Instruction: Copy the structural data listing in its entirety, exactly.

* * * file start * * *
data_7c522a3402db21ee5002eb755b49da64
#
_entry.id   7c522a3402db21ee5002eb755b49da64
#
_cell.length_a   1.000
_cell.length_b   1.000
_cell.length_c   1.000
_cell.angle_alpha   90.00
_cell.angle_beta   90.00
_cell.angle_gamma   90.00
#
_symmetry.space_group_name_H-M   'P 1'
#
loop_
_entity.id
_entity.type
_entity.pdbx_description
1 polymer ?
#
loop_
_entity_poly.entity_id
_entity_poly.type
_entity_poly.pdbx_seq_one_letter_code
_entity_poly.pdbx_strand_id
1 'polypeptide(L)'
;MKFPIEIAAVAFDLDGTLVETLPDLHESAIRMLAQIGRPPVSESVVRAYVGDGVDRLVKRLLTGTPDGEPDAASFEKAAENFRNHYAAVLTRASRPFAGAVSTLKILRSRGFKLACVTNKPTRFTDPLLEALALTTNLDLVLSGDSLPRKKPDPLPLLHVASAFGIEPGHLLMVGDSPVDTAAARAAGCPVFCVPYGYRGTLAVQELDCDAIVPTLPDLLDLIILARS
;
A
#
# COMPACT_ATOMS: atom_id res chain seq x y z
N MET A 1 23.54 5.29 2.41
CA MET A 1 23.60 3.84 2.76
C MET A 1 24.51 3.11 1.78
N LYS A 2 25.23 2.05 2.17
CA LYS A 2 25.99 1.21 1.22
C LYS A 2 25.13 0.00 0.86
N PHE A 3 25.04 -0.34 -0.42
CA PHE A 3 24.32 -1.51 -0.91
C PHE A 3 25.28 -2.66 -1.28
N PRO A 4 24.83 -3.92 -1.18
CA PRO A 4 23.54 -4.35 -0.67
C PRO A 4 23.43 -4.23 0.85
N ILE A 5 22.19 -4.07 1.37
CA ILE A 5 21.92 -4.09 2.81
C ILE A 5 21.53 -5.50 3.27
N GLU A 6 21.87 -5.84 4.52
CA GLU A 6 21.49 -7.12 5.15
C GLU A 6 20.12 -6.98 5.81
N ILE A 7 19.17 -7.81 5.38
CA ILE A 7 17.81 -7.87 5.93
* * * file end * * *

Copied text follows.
data_7c522a3402db21ee5002eb755b49da64
#
_entry.id   7c522a3402db21ee5002eb755b49da64
#
_cell.length_a   1.000
_cell.length_b   1.000
_cell.length_c   1.000
_cell.angle_alpha   90.00
_cell.angle_beta   90.00
_cell.angle_gamma   90.00
#
_symmetry.space_group_name_H-M   'P 1'
#
loop_
_entity.id
_entity.type
_entity.pdbx_description
1 polymer ?
#
loop_
_entity_poly.entity_id
_entity_poly.type
_entity_poly.pdbx_seq_one_letter_code
_entity_poly.pdbx_strand_id
1 'polypeptide(L)'
;MKFPIEIAAVAFDLDGTLVETLPDLHESAIRMLAQIGRPPVSESVVRAYVGDGVDRLVKRLLTGTPDGEPDAASFEKAAENFRNHYAAVLTRASRPFAGAVSTLKILRSRGFKLACVTNKPTRFTDPLLEALALTTNLDLVLSGDSLPRKKPDPLPLLHVASAFGIEPGHLLMVGDSPVDTAAARAAGCPVFCVPYGYRGTLAVQELDCDAIVPTLPDLLDLIILARS
;
A
#
# COMPACT_ATOMS: atom_id res chain seq x y z
N MET A 1 23.54 5.29 2.41
CA MET A 1 23.60 3.84 2.76
C MET A 1 24.51 3.11 1.78
N LYS A 2 25.23 2.05 2.17
CA LYS A 2 25.99 1.21 1.22
C LYS A 2 25.13 0.00 0.86
N PHE A 3 25.04 -0.34 -0.42
CA PHE A 3 24.32 -1.51 -0.91
C PHE A 3 25.28 -2.66 -1.28
N PRO A 4 24.83 -3.92 -1.18
CA PRO A 4 23.54 -4.35 -0.67
C PRO A 4 23.43 -4.23 0.85
N ILE A 5 22.19 -4.07 1.37
CA ILE A 5 21.92 -4.09 2.81
C ILE A 5 21.53 -5.50 3.27
N GLU A 6 21.87 -5.84 4.52
CA GLU A 6 21.49 -7.12 5.15
C GLU A 6 20.12 -6.98 5.81
N ILE A 7 19.17 -7.81 5.38
CA ILE A 7 17.81 -7.87 5.93